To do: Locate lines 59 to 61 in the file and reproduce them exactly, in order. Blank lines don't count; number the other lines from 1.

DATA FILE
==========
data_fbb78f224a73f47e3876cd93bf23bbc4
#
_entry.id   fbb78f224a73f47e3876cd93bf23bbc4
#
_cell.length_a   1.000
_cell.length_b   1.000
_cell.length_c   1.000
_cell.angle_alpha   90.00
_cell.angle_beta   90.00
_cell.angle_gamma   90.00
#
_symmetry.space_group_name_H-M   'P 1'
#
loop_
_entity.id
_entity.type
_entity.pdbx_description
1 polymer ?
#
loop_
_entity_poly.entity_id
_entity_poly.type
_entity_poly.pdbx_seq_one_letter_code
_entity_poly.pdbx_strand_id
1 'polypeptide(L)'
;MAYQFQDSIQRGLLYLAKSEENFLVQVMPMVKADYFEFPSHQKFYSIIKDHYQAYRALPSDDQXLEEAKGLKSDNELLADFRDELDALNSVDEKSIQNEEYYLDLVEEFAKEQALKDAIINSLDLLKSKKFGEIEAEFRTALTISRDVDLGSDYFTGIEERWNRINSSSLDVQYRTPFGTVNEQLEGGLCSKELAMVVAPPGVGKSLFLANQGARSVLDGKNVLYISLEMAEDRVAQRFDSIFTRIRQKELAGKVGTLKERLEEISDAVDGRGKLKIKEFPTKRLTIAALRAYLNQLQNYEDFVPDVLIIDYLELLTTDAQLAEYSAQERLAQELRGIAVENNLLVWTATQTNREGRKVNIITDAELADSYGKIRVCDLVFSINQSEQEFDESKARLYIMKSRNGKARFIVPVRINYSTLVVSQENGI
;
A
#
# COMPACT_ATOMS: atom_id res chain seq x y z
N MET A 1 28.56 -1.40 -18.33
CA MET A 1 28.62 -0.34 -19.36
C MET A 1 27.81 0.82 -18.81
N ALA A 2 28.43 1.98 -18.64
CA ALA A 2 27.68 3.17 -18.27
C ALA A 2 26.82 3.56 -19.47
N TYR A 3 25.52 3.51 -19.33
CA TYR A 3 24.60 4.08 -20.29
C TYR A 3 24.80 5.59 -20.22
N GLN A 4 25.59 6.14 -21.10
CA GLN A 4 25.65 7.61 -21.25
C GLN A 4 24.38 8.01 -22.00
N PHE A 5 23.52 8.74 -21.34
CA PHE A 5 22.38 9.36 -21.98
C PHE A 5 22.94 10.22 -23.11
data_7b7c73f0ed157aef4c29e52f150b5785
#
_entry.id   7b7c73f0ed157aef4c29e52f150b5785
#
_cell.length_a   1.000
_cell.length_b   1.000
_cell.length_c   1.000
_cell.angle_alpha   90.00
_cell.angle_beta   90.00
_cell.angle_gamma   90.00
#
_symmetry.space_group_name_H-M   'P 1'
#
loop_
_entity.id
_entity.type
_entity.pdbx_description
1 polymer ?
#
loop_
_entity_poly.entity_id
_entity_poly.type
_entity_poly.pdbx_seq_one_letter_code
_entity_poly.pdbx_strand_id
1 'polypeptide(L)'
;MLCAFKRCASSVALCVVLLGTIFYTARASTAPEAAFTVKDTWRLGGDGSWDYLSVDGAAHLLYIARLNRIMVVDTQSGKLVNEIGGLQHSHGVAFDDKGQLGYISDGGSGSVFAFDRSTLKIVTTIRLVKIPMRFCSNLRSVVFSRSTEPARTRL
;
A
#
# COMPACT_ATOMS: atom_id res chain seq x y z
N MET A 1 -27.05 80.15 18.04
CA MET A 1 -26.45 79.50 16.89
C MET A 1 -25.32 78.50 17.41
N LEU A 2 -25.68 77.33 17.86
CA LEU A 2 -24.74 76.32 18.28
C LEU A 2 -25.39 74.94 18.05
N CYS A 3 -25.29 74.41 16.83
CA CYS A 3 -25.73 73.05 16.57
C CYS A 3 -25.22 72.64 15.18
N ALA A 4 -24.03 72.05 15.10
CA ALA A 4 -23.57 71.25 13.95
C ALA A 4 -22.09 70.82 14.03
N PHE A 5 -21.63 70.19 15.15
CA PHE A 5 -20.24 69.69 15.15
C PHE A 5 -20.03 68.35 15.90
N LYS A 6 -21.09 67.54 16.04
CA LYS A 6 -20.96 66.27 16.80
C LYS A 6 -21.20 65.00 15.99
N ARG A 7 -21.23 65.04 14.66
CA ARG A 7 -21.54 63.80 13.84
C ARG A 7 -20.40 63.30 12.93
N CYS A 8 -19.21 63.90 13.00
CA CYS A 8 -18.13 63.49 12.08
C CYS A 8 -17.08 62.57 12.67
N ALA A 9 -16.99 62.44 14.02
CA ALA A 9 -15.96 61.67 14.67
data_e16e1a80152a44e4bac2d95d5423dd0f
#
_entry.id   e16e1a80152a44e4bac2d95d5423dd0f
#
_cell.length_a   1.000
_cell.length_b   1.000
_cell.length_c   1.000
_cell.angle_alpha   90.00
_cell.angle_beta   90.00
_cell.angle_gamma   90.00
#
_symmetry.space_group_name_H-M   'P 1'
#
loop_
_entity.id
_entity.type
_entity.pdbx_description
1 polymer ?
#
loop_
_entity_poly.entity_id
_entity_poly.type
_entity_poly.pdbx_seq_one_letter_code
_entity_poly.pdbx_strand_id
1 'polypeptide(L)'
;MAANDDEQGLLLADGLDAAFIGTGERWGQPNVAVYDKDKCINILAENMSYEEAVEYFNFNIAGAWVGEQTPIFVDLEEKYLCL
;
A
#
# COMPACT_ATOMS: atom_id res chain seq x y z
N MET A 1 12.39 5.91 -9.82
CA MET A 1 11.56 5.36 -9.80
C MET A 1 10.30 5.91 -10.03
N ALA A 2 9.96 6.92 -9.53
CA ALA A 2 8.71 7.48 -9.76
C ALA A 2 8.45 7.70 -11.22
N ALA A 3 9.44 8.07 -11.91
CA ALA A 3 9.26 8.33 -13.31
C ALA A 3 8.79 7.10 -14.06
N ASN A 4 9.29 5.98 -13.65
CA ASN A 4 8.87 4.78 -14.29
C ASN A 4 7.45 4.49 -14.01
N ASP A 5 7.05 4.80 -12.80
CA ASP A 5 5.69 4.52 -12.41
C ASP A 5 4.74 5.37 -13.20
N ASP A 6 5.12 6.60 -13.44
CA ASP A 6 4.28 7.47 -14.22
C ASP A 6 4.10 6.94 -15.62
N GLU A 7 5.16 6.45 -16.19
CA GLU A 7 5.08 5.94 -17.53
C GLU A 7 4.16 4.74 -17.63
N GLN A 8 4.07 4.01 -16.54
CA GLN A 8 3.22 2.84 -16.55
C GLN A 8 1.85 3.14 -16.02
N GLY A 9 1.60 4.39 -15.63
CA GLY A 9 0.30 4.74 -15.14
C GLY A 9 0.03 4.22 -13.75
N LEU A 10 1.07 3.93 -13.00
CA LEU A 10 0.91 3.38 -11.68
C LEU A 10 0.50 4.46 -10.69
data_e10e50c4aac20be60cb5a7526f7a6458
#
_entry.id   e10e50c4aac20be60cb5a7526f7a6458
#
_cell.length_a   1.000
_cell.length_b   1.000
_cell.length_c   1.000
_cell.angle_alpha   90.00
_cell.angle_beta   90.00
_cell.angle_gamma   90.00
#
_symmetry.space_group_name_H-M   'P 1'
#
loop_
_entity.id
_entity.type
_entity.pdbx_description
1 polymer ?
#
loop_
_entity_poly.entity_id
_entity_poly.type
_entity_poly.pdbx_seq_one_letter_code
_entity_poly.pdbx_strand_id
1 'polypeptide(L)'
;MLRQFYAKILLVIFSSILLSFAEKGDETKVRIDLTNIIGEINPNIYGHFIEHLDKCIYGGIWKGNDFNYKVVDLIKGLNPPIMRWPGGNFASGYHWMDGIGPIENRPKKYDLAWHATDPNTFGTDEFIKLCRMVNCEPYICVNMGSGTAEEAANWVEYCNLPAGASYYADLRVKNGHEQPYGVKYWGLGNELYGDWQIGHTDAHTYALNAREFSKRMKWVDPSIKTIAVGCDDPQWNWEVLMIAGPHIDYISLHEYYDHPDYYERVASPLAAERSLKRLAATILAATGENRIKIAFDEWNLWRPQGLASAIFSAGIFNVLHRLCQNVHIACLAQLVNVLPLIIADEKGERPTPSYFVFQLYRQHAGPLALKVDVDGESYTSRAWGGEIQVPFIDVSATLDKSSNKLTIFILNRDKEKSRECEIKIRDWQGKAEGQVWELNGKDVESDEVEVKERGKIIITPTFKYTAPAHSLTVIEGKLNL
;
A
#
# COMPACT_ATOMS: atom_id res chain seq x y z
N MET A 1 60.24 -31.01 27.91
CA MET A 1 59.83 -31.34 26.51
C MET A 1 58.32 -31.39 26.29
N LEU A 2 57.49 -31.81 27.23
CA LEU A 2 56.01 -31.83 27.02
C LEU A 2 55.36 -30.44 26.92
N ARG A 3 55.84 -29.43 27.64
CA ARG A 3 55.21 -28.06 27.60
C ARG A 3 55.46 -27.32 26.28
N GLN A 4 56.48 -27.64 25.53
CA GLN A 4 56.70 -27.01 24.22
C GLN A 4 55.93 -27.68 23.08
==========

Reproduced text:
loop_
_entity.id
_entity.type